The Valle del Yaqui is currently in the hands of some of Sonora’s richest men and companies, known locally as the “titans of the agro-industry.” This fertile valley is one of the most productive regions in Mexico, it was also a testing ground for the Green Revolution. The land is fertilized with small planes, and the fields are irrigated with sophisticated canals. 

Today, many Yaqui people aspire to work as low-wage laborers on the land that was stolen from them. According to government data, the Yaqui people suffer extreme marginalization. Not one of the Yaqui nation’s communities has access to clean drinking water. Lazaro Cardenas’ promise to give back the waters of the Yaqui River is still unfulfilled: the natives were banished to the desert.

“How long has there been no water?”

“As far back as I can remember, the river has flowed on very few occasions. The dams release water when they become too full, but there’s been no water here for years. My kids have barely gotten to see it, they didn’t even learn to swim,” the teacher responds.

“What started this cruelty against the Yaqui people?”

Ambition, land, and water. The group in power only wants money, always. They don’t care about taking out the people, the land, the ecosystem as a whole. I think we all know it, that they don’t care about destroying the entire ecosystem to install mines, open crop fields, all of that. Ambition. [It’s also because] they don’t see Indigenous people as people.

500 years of battle

First, The Yaqui were categorized as «savages» and wars were fought against them in colonial times, but the worst attacks they suffered took place during the Porfiriato. Sonora’s 1873 constitution even annulled their Mexican citizenship «so long as they maintain an irregular organization.» Then-governor of Sonora Ignacio Pesqueira offered the public a hundred pesos for each Yaqui scalp brought to the government. It was open season.

The Indigenous people fought back through a war of resistance that lasted hundreds of years. The Yaqui took refuge in the Bacatete mountain range, which stretches across the Sonora desert like a backbone. Confrontation with the military was organized under guerrilla warfare techniques, the Yaqui avoided the front and instead carried out sporadic attacks before retreating to mountainous areas. The battles were fought in difficult weather: the temperature in Yaqui territory can reach up to 50 degrees Celsius (122 degrees Fahrenheit). In addition to this, the Indigenous people fought with few arms, but did use bows and arrows with the tips covered with the venom of snakes, scorpions, and Gila monsters (a kind of venomous lizard native to Sonora.)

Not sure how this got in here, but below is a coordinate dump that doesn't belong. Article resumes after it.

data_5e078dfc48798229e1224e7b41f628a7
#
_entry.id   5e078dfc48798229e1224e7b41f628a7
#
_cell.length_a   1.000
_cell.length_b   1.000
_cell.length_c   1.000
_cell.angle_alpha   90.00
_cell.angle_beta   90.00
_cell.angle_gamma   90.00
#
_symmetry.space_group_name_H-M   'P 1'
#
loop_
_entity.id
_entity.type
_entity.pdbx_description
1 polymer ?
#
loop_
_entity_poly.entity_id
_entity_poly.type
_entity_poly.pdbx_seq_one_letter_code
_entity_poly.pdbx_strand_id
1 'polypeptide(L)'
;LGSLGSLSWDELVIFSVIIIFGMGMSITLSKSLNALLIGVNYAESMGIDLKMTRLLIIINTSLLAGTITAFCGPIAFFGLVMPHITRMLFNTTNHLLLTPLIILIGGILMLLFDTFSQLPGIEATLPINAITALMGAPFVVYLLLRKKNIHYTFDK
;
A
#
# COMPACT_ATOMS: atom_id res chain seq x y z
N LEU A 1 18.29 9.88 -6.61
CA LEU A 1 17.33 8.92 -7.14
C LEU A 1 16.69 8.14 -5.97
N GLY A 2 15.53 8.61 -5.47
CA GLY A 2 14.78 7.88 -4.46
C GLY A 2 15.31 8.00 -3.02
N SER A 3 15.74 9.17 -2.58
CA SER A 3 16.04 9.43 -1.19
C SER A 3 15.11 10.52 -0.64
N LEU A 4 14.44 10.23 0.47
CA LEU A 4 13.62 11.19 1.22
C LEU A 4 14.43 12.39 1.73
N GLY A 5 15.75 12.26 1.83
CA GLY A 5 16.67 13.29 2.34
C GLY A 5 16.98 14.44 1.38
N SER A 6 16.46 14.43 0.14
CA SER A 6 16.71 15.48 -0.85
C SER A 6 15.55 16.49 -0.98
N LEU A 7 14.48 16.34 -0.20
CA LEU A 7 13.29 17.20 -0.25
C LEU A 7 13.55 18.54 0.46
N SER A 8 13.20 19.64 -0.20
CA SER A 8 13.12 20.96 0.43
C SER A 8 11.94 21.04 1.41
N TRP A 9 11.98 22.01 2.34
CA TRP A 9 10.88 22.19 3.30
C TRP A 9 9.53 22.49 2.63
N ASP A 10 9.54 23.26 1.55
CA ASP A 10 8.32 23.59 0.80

The Yaqui have been fighting for the last 500 years. They are known as ferocious people, but Laura says this isn’t true.

«A Yaqui doesn’t take what isn’t theirs, but they do defend what is theirs, till death if need be,» she said.

Even today the Yaqui maintain a military organization. For example, during a visit to the town of Vícam, the cavalry commander offers to give tours. Although he doesn’t have a horse, he still commands the town’s troops.

Teacher Laura Hernández presented the proposal for the Indigenous educational model included in the Justice Plan. Photo: Daniela Pastrana.

The commitment to take care of the land

Defense of their identity and territory is inscribed in the deepest part of the Yaqui’s founding history. Laura narrates the story they’ve long been told: long ago, there was a prophetic tree that announced the arrival of people from the other side of the sea (predicting the arrival of the Spanish). It also said that people of other religions were coming, and that they came to baptize people under the name of another god.

The tree also explained two ways to prepare for the strangers’ arrival: to flee, or to defend the land. A lot of Yaquis abandoned the area, the rest decided to stay. Those who left were transformed into animals. «Those who stayed stayed to face those who were coming.»

This knowledge has been passed down throughout history. «This is why we’re committed to taking care of the land, we’re all part of it, and we all are one: siblings. The water, the stones, the animals,» the teacher explained.

Since ancient times, Yaqui governors have administered a loyalty oath to new officials in the nation. The powerful oath goes:

«For you, there will be no more sun

For you there will be no more night

For you there will be no more death

For you there will be no more pain

For you there will be no more heat

Nor thirst, hunger or rain,

Nor air, nor sickness, nor family…

Nothing will frighten you

All will have ended for you

Except one thing: the fulfillment of the duty

In the position that has been designated to you.

There you will remain for the defense of your nation